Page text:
ChaCha20-Poly1305 is the best practices algorithm to be using at the time of this writing. After that it would be AES-GCM. Both of these are authenticated encryption algorithms.
Cryptography is easy to get wrong. If you don't know what you're doing you might use a bad algorithm (eg. DES), you might use a bad mode (eg. ECB), you might use a short password as a key, etc.
phpseclib2 was pretty tolerant about this. A key that wasn't long enough would be null padded. An IV that wasn't provided would be assumed to be all null bytes. It was very forgiving and in so doing it almost enabled bad cryptography. phpseclib3, in contrast, has a much less forgiving API. If you leave a step out or don't provide enough data an Exception will be thrown.
Sure, phpseclib3 could be made to only include "good" algorithms and modes, but they might still be needed for interoperability purposes.
StreamCipher vs BlockCipher
All symmetric key classes extend
\phpseclib3\Crypt\Common\SymmetricKey (as opposed to
Symmetric key classes extend either
\phpseclib3\Crypt\Common\BlockCipher, depending on whether or not they're a stream or block cipher, respectively.
The chief difference between the two is that stream ciphers only support one mode of operation whereas block ciphers support multiple modes of operation.
Stream ciphers also never make use of an IV (although they may make use of a nonce).
phpseclib provides implementations for three different stream ciphers:
phpseclib provides implementations for the following block ciphers:
- Rijndael (AES with support for variable block sizes)
High Level Example (using AES)
use phpseclib3\Crypt\AES; use phpseclib3\Crypt\Random; $cipher = new AES('ctr'); $cipher->setIV(Random::string(16)); $cipher->setKey(Random::string(16)); $ciphertext = $cipher->encrypt('...'); echo $cipher->decrypt($ciphertext);
In this example
'ctr' is a block cipher mode of operation. This parameter does not need to be provided for stream ciphers.
Supported block cipher modes of operation are as follows:
setIV() vs setNonce()
usesIV() tells you whether the cipher object requires an IV. If an IV is required it can be set with
usesNonce() tells you whether or not a cipher object uses a nonce. If a nonce is required it can be set with
Nonce's and IV's are very closely related but, in the context of phpseclib, a nonce is only used with GCM. Whereas the IV length is equal to the block size the nonce length is normally 96 bits (whereas the block size is 128 bits; GCM only works on ciphers with block length of 128 bits).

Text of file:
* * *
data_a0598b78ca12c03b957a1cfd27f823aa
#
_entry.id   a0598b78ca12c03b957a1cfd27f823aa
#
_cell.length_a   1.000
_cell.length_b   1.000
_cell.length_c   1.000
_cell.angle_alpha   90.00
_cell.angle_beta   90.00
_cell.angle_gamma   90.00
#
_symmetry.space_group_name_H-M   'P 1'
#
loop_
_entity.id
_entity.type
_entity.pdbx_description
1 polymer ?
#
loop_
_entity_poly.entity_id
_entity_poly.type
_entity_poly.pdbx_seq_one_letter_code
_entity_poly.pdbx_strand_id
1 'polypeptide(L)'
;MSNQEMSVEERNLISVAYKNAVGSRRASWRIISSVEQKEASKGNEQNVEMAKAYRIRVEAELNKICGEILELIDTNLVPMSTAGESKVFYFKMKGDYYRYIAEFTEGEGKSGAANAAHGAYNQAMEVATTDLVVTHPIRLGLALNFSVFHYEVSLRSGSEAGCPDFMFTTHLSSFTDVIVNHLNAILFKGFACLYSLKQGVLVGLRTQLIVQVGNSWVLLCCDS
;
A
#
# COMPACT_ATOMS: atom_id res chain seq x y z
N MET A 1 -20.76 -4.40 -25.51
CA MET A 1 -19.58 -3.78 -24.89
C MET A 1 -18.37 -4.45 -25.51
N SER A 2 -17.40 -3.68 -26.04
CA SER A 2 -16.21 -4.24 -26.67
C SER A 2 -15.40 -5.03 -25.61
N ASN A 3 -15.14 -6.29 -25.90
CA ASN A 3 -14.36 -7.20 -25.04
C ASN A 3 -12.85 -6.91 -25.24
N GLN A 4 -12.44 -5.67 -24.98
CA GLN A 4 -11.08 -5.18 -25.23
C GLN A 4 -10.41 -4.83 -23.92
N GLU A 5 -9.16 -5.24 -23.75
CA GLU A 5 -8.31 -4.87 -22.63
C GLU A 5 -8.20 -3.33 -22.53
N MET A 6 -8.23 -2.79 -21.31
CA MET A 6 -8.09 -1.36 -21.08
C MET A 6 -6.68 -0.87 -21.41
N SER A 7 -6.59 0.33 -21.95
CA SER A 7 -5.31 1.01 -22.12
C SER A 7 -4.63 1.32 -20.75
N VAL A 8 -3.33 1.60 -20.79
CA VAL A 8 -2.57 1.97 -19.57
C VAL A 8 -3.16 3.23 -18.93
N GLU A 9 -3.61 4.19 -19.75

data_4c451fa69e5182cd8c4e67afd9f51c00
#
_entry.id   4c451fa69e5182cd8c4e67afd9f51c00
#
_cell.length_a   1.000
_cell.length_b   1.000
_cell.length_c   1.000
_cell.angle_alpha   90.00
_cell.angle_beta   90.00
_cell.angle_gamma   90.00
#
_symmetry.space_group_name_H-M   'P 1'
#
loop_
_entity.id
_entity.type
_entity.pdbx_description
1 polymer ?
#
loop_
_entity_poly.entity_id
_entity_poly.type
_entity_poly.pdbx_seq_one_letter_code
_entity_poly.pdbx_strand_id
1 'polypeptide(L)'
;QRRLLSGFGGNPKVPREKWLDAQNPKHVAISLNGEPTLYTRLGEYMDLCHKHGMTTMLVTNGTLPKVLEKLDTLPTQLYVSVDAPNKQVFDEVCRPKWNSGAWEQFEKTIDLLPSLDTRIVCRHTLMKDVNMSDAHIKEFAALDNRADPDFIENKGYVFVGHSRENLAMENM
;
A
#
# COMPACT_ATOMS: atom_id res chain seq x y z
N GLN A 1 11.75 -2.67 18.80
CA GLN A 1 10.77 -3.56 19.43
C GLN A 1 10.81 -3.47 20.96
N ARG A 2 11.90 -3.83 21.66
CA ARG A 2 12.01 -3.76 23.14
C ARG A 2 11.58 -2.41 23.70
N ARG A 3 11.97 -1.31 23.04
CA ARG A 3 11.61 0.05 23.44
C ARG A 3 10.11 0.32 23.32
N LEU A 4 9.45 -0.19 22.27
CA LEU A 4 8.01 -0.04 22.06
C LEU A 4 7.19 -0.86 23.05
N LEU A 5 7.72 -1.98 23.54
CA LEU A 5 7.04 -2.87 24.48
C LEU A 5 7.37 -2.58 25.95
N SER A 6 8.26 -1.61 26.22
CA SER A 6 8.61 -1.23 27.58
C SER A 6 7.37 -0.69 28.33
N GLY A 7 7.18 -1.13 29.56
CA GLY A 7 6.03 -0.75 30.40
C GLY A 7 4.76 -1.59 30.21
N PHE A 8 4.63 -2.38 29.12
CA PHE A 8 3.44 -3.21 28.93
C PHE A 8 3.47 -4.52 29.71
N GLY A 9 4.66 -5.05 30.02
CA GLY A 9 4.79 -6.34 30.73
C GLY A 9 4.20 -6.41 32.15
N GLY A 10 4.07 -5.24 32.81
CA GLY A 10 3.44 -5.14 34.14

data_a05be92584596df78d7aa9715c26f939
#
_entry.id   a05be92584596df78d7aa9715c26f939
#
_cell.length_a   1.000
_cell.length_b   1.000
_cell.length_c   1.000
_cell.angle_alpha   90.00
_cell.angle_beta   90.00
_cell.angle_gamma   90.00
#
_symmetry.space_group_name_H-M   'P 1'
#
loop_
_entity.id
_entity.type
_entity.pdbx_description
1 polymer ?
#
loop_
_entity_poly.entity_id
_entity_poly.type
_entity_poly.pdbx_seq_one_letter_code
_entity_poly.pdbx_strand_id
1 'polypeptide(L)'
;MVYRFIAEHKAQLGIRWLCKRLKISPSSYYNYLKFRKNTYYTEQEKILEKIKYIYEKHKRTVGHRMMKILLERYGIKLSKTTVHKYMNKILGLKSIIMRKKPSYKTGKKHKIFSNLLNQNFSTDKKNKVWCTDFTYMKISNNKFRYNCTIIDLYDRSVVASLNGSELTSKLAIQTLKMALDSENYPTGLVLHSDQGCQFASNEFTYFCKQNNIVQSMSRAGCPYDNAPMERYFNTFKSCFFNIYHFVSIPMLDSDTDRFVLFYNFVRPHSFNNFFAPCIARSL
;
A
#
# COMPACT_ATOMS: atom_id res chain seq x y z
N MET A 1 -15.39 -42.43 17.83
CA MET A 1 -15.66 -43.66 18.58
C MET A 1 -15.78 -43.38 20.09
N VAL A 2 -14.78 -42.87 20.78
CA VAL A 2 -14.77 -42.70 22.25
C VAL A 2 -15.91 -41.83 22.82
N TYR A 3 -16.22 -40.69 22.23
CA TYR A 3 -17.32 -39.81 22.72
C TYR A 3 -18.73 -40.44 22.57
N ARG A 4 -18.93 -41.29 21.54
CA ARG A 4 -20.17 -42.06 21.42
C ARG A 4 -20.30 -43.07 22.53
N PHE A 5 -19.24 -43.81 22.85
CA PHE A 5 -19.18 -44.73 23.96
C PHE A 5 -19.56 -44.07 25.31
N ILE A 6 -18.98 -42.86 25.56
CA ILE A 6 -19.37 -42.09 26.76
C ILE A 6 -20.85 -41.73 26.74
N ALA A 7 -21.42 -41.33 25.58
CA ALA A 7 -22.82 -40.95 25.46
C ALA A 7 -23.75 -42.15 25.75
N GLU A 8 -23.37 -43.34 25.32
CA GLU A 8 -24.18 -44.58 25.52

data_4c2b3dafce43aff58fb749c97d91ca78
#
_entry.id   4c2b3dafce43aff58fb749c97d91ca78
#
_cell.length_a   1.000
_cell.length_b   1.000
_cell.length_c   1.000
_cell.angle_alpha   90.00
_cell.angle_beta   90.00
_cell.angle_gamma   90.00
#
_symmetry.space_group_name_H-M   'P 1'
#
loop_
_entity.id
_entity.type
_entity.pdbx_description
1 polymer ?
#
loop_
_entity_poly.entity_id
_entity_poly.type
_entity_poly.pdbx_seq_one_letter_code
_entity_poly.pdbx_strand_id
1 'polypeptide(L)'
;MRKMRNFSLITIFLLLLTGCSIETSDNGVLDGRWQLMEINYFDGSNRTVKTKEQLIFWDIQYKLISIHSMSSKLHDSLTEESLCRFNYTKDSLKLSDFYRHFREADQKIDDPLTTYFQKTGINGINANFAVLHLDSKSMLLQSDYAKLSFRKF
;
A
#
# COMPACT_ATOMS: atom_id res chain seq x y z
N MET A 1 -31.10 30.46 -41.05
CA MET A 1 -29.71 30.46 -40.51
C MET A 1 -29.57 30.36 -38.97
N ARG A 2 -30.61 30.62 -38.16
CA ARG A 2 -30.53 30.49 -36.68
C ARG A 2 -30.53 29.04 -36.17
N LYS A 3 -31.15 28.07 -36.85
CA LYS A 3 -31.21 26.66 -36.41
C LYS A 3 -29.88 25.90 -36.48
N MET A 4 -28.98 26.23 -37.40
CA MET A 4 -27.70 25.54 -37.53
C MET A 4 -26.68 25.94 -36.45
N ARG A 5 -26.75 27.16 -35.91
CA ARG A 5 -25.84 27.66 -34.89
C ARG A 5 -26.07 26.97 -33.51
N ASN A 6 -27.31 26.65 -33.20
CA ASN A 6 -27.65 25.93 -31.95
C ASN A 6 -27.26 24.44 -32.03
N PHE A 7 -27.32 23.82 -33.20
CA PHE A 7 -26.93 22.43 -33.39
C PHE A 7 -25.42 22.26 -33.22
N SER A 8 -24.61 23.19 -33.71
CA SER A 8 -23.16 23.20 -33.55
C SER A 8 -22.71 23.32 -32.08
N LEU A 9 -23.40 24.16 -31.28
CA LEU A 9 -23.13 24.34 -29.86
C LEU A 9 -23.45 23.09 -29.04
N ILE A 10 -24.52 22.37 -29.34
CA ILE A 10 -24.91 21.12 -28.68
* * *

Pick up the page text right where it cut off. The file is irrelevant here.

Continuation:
setKey() vs setPassword()
Whereas keys need to be an exact length and, in theory, should be randomly generated (not that phpseclib has a way to verify whether or not they were randomly generated), passwords have no such requirements.
Passwords should still follow good password guidelines. A number, an upper case / lower case character, a symbol, at least eight characters, whatever. But they don't need to be 16 or 32 characters including non-printable characters like keys ought to be.
setPassword's derives passwords using one of three different techniques:
The current best practices method for generating keys from passwords is actually Argon2, which is not implemented by phpseclib. The reason phpseclib doesn't support this is two fold
- Speed considerations. It's too slow for sodium_compat to implement and it's too slow for phpseclib to implement. Maybe PHP8's JIT will change this.
- PKCS8 support. The key derivation functions that phpseclib does implement are all used, in one form or another, for PKCS8 public keys.
setPassword takes are as follows:
$cipher->setPassword( $password, $method = 'pbkdf2', $hash = 'sha1', $salt = 'phpseclib/salt', $iterationCount = 1000, $derivedKeyLength = $cipher->getKeyLength() >> 3 );
PBKDF1 and PKCS12 set the IV, as well - PBKDF2 does not.
PKCS#5 / PKCS#7 padding can be enabled by doing
Padding can be disabled by doing
Padding is enabled by default.
$cipher->encrypt('...') === $cipher->encrypt('...') but, if you do
$cipher->enableContinuousBuffer() then that will no longer be the case. Consider the following example:
use phpseclib3\Crypt\AES; use phpseclib3\Crypt\Random; $cipher = new AES('ctr'); $cipher->setIV(Random::string(16)); $cipher->setKey(Random::string(16)); $ciphertext1 = $cipher->encrypt('......'); $cipher->enableContinuousBuffer(); $ciphertext2 = $cipher->encrypt('...') . $cipher->encrypt('...'); echo $ciphertext1 === $ciphertext2 ? 'same' : 'different';
With the continuous buffer enabled
same will be output. Without the continuous buffer
different will be output.
The continuous buffer can be disabled by calling
This is the same idea as incremental hashing contexts in PHP.
Various cipher attributes can be obtained by calling
$cipher->getKeyLength() returns the key length in bits (if it were to return the key length in bytes it'd be named
The block length for stream ciphers is 0.
GCM mode can be enabled by doing
$cipher = new AES('gcm'). It can only be used on ciphers with a 128-bit block size. GCM, uniquely, requires a nonce (instead of an IV) by set by calling
$cipher->setNonce(). See setIV() vs setNonce() for more information.
Poly1305 support can be enabled by doing
$cipher->enablePoly1305(). Poly1305 keys can be set (when necessary) by doing
$cipher->setPoly1305Key('...') (keys must be 256-bits). For Salsa20 / ChaCha20, Poly1305 keys are automatically generated using the technique described in RFC8439 § 2.6.1. Poly1305 Key Generation in Pseudocode (altho it may still be desirable to manually set the key [eg. SSH2 uses a different key construction than that RFC describes]).
For both GCM and Poly1305 you may optionally set the "additional authenticated data" with
$cipher->setAAD() (by default it's the empty string).
The tag can be set with
$cipher->setTag(...) and retreived with